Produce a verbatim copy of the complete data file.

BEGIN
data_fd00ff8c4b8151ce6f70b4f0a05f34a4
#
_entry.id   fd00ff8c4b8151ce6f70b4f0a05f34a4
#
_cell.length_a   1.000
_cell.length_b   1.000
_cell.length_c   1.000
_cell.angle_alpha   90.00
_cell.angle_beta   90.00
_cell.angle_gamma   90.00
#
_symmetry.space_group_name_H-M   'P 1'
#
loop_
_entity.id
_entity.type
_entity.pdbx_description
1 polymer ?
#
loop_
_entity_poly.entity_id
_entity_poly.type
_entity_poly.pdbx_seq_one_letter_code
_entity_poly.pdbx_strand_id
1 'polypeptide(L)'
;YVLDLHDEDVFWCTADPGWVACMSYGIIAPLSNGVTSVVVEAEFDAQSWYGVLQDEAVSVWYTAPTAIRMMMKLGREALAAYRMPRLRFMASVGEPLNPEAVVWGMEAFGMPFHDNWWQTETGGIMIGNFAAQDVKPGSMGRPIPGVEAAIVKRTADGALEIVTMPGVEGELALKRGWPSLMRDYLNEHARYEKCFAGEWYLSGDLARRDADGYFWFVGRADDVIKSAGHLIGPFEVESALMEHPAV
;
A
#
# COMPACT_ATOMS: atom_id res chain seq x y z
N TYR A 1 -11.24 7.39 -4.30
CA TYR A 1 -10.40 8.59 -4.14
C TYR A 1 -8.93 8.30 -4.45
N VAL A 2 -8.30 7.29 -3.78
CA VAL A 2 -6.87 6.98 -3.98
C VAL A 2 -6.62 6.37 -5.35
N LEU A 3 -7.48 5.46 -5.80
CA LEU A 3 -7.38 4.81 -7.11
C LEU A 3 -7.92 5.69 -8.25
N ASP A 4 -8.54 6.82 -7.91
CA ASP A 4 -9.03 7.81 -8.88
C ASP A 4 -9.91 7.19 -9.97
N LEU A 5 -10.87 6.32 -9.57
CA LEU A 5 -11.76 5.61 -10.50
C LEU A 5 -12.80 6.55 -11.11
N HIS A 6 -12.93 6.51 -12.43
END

data_fd00ff8c4b8151ce6f70b4f0a05f34a4
#
_entry.id   fd00ff8c4b8151ce6f70b4f0a05f34a4
#
_cell.length_a   1.000
_cell.length_b   1.000
_cell.length_c   1.000
_cell.angle_alpha   90.00
_cell.angle_beta   90.00
_cell.angle_gamma   90.00
#
_symmetry.space_group_name_H-M   'P 1'
#
loop_
_entity.id
_entity.type
_entity.pdbx_description
1 polymer ?
#
loop_
_entity_poly.entity_id
_entity_poly.type
_entity_poly.pdbx_seq_one_letter_code
_entity_poly.pdbx_strand_id
1 'polypeptide(L)'
;YVLDLHDEDVFWCTADPGWVACMSYGIIAPLSNGVTSVVVEAEFDAQSWYGVLQDEAVSVWYTAPTAIRMMMKLGREALAAYRMPRLRFMASVGEPLNPEAVVWGMEAFGMPFHDNWWQTETGGIMIGNFAAQDVKPGSMGRPIPGVEAAIVKRTADGALEIVTMPGVEGELALKRGWPSLMRDYLNEHARYEKCFAGEWYLSGDLARRDADGYFWFVGRADDVIKSAGHLIGPFEVESALMEHPAV
;
A
#
# COMPACT_ATOMS: atom_id res chain seq x y z
N TYR A 1 -11.24 7.39 -4.30
CA TYR A 1 -10.40 8.59 -4.14
C TYR A 1 -8.93 8.30 -4.45
N VAL A 2 -8.30 7.29 -3.78
CA VAL A 2 -6.87 6.98 -3.98
C VAL A 2 -6.62 6.37 -5.35
N LEU A 3 -7.48 5.46 -5.80
CA LEU A 3 -7.38 4.81 -7.11
C LEU A 3 -7.92 5.69 -8.25
N ASP A 4 -8.54 6.82 -7.91
CA ASP A 4 -9.03 7.81 -8.88
C ASP A 4 -9.91 7.19 -9.97
N LEU A 5 -10.87 6.32 -9.57
CA LEU A 5 -11.76 5.61 -10.50
C LEU A 5 -12.80 6.55 -11.11
N HIS A 6 -12.93 6.51 -12.43